/UPDATED: Snow blanketing inland sections of NC; still just rain on the Outer Banks – OBXToday.com

UPDATED: Snow blanketing inland sections of NC; still just rain on the Outer Banks – OBXToday.com

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Snow blasts pasts a Pasquotank County Sheriff’s Office cruiser outside Elizabeth City on Feb. 20, 2020. [courtesy PCSO/Facebook]

The National Weather Service this morning says confidence has increased that parts of eastern North Carolina could see four to six inches of snow overnight as a coastal storm churns through.

Meanwhile, schools across the entire region have already announced there will be no classes on Friday.

“Confidence and snow totals have increased,” said meteorologist Shane Kearns with the NWS Newport/Morehead City forecast office. “Additionally, other hazards are expected including minor coastal flooding across the southern Pamlico Sound, and strong winds along the coast gusting to 40-50 mph.”

NWS graphic

Winter storm warnings are in effect for Currituck County and Hampton Roads, where snow began falling late Thursday afternoon. A winter weather advisory begins at midnight for Duck, Kitty Hawk, Kill Devil Hills, Nags Head and Manteo. Snow accumulations of up to an inch are expected with wind gusts as high as 45 mph.

The weather service advises to plan on slippery road conditions impacting the morning commute.

A wind advisory begins at 7 p.m. Thursday for the northern Outer Banks, Hatteras and Ocracoke islands. Sustained north winds of 30 to 40 mph with gusts up to 50 mph are expected.

Forecasters say rainfall will transition to a wintry mix, and then to all snow for much of eastern North Carolina Thursday evening through Friday morning as low pressure strengthens off the coas

Snow in Edenton late Thursday afternoon. [Photo courtesy Tommy Bass.]

The heaviest snow will fall through the overnight hours, with potential banding leading to locally higher amounts.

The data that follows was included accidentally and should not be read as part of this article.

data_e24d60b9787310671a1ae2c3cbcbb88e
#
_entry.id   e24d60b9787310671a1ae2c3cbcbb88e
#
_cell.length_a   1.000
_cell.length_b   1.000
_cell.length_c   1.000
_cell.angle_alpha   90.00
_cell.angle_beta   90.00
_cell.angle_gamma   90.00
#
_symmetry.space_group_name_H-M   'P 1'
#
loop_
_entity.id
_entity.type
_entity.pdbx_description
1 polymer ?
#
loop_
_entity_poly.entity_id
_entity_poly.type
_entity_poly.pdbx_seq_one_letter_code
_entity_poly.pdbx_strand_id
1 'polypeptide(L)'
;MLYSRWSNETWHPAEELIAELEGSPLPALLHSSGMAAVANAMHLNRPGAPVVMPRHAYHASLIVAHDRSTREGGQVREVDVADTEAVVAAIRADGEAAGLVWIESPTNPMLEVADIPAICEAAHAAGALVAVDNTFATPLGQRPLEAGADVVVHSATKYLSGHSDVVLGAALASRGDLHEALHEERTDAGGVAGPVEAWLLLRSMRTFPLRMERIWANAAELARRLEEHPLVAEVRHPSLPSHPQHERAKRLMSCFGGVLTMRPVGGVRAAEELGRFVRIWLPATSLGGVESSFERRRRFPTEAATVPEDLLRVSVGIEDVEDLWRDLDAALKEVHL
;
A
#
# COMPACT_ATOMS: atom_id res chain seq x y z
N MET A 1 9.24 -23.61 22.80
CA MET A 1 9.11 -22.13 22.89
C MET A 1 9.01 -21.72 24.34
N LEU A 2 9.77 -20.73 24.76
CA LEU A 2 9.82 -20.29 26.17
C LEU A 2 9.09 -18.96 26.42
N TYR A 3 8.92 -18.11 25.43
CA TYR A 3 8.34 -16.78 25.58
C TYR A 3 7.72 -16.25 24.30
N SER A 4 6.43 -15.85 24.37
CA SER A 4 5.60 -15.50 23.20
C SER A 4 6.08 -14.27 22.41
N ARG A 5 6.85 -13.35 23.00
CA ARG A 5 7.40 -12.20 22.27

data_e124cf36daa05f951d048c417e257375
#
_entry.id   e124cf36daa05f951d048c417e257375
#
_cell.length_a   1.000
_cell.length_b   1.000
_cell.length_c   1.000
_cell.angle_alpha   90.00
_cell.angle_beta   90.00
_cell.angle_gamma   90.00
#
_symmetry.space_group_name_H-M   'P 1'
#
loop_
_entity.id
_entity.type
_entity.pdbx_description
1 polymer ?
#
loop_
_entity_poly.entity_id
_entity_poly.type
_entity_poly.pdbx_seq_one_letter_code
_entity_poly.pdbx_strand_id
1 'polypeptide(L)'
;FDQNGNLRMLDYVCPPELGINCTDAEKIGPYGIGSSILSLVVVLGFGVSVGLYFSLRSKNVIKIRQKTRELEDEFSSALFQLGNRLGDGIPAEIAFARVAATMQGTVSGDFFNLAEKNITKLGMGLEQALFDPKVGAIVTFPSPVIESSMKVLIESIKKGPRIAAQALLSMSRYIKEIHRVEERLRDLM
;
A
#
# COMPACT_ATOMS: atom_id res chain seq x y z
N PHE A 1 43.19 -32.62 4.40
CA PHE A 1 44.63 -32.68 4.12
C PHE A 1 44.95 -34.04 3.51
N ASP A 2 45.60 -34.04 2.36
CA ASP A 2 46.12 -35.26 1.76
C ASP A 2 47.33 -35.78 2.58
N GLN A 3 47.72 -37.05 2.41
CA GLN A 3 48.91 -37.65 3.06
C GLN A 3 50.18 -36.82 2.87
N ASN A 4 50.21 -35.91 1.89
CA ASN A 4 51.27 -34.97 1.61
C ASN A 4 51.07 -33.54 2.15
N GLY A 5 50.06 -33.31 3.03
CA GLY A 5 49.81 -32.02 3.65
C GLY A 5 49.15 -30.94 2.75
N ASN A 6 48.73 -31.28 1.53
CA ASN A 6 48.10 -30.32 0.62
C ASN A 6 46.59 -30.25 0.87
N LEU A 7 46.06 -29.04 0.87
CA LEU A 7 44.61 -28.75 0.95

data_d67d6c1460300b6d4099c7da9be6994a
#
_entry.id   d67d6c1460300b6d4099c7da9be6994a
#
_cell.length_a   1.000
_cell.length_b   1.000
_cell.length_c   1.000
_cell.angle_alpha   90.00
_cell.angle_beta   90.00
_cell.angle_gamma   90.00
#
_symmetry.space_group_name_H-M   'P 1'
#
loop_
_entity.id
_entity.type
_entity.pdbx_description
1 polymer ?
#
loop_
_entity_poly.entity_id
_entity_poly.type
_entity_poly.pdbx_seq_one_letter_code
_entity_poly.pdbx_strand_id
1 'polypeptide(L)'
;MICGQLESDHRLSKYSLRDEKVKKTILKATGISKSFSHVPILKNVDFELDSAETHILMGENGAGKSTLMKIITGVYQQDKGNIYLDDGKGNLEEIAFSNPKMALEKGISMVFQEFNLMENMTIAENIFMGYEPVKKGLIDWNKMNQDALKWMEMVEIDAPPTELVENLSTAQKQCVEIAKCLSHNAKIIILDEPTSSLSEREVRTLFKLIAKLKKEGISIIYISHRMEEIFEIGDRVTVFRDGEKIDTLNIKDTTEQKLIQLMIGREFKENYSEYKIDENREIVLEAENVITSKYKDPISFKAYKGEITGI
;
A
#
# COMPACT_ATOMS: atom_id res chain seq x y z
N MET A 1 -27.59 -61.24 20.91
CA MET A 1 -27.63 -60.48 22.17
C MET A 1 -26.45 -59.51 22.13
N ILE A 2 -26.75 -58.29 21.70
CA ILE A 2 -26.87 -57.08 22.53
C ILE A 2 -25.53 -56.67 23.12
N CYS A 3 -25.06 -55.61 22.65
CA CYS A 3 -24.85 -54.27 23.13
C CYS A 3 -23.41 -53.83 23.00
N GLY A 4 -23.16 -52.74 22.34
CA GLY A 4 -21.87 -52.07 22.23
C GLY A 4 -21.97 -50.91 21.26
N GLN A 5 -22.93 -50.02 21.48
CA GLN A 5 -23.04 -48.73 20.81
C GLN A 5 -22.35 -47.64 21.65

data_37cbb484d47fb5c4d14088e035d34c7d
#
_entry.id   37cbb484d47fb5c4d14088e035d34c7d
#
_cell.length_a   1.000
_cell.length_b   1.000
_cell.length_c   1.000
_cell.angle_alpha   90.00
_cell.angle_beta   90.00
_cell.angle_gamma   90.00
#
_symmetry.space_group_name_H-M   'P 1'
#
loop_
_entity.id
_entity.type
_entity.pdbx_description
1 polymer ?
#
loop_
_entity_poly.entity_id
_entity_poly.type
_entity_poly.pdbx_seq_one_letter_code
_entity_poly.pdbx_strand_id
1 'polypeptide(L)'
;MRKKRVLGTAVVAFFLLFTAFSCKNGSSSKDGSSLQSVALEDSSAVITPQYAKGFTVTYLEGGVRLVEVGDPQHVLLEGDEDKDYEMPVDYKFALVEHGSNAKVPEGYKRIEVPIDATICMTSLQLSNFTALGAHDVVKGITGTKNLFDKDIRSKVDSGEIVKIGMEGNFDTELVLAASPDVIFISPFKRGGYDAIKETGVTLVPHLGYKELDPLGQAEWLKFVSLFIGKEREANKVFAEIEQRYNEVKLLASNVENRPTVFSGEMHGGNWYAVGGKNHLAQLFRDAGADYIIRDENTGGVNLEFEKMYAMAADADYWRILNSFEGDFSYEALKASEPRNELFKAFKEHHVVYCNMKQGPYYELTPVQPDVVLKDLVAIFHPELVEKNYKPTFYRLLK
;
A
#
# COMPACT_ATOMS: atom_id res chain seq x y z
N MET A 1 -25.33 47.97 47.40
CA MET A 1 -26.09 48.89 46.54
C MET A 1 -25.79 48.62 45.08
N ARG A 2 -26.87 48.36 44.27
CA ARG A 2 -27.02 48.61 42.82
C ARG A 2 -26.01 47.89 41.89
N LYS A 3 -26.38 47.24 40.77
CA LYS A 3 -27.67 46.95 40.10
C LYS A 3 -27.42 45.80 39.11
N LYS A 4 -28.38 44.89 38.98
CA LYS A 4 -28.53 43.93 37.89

State transportation crews were making advanced preparations on Thursday, according to a news release from Gov. Roy Cooper’s office.

However, NCDOT crews did not pre-treat roads due to the rain that has arrived ahead of the changeover.

Salt stocks, supplies and equipment, such as snowplows and salt spreaders, are ready to prepare and respond to snow and ice. Additionally, crew schedules are being adjusted to meet local needs, the governor’s office said.

Most school systems operated on early release schedules and called off after-school activities for Thursday prior to the arrival of precipitation.

Trash carts on Nags Head’s Blue Sanitation Route were emptied Thursday morning in case bad weather made it too dangerous to empty the carts on the usual Friday schedule.

The Town of Kill Devil Hills shared these tips for preparing for potential snow and cold weather:

Farther north, tolls along the Chesapeake Expressway are being suspended for the night.

Inland areas were already seeing a coating of snow well before sunset, with some locations expected to see the highest snowfall totals of anywhere in the state.

Dusting of snow in Moyock at 6 p.m. [NCDOT image]

Snow will gradually taper off from west to east early Friday morning as the low moves further off the coast.
Where snow accumulates, travel will quickly become hazardous Thursday evening, the weather service said.

For Currituck County and areas west of the sounds, temperatures will fall below freezing Thursday night and remain below freezing through late Friday morning.

Big surf, high winds and some sound-side flooding will accompany the nor’easter, the weather service said.

Snow onset times. [NWS graphic]

“Again, while snow gets the burden of media attention, coastal flooding and high winds may be more impactful for those along the coast instead of the snow,” Simms said.

A gale warning has been posted for the sounds and ocean for Thursday night and Friday. High tides will make travel to the four-wheel drive area north of Corolla treacherous at times.

NWS graphic

Wind gusts as high as 50 mph are possible along the Outer Banks and may lead to scattered power outages and limbs down.